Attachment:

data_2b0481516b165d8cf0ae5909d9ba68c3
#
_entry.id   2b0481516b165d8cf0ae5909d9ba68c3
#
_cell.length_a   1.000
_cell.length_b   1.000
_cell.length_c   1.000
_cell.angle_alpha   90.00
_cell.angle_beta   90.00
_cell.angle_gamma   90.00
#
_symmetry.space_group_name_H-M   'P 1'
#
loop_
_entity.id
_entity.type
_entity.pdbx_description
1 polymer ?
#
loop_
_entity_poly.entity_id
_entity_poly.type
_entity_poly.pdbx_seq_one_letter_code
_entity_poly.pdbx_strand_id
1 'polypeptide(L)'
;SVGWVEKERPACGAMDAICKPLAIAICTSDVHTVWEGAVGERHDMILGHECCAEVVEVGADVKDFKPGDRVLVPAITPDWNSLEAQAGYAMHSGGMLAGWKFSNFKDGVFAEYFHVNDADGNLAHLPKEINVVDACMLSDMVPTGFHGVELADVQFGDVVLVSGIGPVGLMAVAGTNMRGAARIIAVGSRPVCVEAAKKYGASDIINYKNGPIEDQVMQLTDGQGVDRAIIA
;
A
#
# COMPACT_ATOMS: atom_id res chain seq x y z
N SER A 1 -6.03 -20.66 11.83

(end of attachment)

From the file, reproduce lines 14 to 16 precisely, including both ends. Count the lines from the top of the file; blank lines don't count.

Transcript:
loop_
_entity.id
_entity.type